Btw even though the following is fiction, it is similar to what many girls would have gone through in many western countries.

Gone up North for a While | Television | NZ On Screen

In this film, it does show the bmother taking her child home where things go OK at first but when her child becomes sick, she loses her job, her childcare place (finding childcare of any kind would have been extremely hard) and is likely to get kicked out of her tiny little room. OK it is a drama but it does give a bit of an idea of what things might have been like. Women needed to work back then to support their child because very little other assistance was available yet they often didn't earn enough to pay for childcare of any kind which for many women, made their situation almost impossible. When I go back to my "hypothetical situation" above, when I first went to the UK, I was working as a typist and was on such a low wage that there is no way that I would have been able to raise a child without the government help that was available. If my bmother had decided to raise me, she would have had to still work yet would have had to find money for childcare out of what would have been a very low wage. She might have been sacked from her job when she did become pregnant (I have no idea if that happened to her or not but it did happen to many women (and if one was a nurse, air hostess etc, it is quite likely one would have had leave their profession altogether)). The thing about the organisation that arranged my adoption is that in the 1940s, they were actually set up to help women parent their child (they had quite a good plan that helped solve the childcare issue and they also had supporters that would have helped women find jobs). However by the 1960s, that had gone by the wayside as they became an adoption agency. In theory, the help was available but in practice they didn't want any of their girls to know about this help because by doing so, the girls might have actually wanted to keep their babies which was against their policy at the time.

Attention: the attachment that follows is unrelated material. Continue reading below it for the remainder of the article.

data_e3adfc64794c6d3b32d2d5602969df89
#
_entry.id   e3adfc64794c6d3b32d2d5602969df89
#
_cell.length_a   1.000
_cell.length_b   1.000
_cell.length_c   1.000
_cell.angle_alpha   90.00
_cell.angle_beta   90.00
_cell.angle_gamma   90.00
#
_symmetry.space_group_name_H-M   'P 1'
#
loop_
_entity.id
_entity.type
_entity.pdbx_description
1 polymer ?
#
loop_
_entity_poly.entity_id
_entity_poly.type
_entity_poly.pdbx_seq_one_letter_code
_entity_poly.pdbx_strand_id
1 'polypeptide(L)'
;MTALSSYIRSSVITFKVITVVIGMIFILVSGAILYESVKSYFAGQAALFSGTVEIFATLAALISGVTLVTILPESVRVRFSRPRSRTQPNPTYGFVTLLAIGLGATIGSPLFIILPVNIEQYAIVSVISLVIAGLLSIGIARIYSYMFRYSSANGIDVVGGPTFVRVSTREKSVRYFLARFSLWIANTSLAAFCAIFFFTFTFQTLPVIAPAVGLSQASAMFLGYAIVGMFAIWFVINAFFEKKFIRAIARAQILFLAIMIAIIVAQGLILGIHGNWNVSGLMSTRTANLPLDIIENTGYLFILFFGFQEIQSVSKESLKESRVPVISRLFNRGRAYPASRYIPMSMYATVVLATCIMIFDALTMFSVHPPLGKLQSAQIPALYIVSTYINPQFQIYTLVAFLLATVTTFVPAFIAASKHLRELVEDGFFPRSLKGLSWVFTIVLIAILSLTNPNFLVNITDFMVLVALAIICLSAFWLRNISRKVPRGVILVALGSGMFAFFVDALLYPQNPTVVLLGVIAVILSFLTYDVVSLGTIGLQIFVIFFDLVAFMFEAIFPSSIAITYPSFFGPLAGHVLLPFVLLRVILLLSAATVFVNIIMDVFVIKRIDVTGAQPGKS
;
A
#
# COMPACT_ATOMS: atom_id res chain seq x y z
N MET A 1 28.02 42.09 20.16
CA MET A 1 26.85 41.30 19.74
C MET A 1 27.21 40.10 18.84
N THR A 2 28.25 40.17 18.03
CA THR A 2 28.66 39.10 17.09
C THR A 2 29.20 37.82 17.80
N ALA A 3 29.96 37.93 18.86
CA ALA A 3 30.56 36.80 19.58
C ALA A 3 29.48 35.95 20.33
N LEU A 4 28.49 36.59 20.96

Last edited by susankate; 06-10-2015 at 06:41 PM..